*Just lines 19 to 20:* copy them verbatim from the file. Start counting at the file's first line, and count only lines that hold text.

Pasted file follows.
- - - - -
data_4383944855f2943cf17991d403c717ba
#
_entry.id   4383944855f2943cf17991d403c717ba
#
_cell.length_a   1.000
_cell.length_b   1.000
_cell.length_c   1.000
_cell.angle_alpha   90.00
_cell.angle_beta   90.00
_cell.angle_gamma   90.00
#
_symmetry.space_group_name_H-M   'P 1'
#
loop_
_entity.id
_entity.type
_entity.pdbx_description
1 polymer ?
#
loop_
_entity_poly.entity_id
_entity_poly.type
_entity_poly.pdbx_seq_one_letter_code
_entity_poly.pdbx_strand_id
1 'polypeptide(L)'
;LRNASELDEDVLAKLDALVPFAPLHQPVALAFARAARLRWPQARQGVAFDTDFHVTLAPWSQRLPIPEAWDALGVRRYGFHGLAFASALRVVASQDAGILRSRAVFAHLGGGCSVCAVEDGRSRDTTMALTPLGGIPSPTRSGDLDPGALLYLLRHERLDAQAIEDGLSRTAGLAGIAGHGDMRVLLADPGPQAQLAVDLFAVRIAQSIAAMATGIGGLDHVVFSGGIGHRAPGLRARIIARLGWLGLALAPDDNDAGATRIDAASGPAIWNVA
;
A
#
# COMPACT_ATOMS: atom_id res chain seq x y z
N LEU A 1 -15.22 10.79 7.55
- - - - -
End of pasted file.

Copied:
#
loop_